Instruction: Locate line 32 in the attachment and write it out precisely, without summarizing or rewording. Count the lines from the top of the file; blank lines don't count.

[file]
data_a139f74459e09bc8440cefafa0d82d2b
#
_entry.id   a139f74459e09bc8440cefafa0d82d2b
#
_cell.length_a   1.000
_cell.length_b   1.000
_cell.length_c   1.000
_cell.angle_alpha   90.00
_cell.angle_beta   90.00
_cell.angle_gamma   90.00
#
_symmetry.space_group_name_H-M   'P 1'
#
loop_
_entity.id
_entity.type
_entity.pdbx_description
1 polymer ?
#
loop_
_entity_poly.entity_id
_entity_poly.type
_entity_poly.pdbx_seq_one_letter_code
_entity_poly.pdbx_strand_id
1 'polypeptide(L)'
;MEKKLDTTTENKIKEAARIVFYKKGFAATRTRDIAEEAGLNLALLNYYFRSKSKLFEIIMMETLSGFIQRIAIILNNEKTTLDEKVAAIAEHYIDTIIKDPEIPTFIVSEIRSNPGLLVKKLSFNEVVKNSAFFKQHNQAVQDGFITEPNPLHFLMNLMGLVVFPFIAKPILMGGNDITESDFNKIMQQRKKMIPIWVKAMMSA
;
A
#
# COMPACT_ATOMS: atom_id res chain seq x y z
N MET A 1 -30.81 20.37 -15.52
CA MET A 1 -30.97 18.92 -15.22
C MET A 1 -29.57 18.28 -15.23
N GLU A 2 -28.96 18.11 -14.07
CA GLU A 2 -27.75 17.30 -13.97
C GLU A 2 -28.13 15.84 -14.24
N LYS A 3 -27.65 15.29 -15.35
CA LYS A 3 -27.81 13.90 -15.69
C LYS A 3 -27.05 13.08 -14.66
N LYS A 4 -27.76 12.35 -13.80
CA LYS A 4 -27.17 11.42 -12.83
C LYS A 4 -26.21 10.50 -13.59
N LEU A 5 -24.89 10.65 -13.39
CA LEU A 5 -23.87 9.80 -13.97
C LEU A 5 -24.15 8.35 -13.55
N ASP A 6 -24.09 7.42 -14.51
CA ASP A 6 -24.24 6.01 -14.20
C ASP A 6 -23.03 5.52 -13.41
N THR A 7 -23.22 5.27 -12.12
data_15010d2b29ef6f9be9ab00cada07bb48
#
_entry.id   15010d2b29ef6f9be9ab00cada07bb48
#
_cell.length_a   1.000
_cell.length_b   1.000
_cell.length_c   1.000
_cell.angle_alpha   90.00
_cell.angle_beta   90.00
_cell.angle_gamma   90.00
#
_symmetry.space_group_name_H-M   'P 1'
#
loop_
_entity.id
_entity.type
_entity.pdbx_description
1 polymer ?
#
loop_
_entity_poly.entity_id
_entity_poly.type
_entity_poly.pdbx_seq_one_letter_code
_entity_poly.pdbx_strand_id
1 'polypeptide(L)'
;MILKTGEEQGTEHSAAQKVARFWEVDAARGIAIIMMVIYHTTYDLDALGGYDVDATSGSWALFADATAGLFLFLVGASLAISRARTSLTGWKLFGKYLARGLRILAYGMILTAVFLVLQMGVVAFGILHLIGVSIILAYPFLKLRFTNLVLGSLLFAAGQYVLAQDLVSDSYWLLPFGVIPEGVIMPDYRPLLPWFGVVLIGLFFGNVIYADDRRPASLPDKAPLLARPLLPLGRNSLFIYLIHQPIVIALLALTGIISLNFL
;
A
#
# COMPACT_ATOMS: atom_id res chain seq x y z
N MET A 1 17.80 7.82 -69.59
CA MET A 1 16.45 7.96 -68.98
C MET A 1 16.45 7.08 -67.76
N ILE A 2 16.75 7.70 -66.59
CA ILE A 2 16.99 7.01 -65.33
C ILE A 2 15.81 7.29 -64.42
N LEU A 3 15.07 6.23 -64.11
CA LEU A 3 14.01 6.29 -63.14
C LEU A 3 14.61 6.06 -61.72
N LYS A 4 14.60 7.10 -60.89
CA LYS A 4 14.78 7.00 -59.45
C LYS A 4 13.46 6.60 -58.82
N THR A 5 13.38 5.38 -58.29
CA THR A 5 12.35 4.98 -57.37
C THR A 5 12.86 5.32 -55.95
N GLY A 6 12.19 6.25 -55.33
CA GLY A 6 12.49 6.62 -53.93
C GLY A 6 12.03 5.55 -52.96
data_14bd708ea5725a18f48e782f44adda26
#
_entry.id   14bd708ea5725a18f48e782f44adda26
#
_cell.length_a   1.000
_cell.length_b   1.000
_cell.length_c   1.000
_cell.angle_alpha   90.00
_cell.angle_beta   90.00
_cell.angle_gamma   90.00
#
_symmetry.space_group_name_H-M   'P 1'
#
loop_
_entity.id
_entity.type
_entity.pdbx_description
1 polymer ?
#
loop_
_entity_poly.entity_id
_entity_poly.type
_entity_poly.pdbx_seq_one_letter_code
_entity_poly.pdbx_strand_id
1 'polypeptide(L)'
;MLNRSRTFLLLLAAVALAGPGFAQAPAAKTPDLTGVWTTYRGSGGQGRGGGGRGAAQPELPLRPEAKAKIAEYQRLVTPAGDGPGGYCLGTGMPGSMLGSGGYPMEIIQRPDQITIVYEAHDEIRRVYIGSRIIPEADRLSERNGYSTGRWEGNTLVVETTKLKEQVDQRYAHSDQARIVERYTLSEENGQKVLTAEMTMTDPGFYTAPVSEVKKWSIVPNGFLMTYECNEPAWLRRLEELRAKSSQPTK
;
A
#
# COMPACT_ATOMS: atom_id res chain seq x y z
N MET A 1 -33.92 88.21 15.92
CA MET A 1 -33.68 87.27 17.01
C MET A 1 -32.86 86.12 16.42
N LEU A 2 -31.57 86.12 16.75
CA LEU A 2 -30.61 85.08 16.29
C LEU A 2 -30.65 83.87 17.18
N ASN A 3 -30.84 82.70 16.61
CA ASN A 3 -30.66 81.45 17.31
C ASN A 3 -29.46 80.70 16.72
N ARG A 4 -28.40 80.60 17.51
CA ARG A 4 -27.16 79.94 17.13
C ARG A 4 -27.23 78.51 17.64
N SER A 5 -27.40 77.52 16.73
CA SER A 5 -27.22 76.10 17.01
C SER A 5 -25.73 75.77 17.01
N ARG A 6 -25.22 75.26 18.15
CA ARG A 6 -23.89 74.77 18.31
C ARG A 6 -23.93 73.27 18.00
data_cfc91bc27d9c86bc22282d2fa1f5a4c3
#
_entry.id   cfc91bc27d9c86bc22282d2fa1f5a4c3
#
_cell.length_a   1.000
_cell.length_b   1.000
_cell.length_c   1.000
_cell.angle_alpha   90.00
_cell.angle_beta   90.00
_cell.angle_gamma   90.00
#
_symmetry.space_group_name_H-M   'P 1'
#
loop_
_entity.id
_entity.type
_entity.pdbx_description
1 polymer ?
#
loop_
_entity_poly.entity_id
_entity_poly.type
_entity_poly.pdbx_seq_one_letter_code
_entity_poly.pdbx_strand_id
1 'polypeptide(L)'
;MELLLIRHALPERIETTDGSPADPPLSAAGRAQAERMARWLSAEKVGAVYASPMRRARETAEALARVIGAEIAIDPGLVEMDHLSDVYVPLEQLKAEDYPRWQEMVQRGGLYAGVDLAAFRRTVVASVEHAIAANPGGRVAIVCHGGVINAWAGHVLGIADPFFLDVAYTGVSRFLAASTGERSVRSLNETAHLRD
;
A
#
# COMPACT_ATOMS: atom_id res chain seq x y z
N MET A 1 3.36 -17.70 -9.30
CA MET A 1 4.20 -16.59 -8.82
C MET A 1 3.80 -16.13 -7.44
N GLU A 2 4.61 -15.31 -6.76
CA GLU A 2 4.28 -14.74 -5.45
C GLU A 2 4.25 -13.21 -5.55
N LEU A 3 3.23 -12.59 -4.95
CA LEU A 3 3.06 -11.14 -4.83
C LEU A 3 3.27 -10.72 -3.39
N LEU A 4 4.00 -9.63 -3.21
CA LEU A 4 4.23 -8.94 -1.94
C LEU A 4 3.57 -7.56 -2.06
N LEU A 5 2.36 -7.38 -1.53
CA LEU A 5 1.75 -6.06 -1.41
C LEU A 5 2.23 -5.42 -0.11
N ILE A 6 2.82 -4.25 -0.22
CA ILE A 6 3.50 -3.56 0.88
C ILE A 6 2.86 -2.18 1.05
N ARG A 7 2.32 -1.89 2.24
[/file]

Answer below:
CA MET A 1 -30.97 18.92 -15.22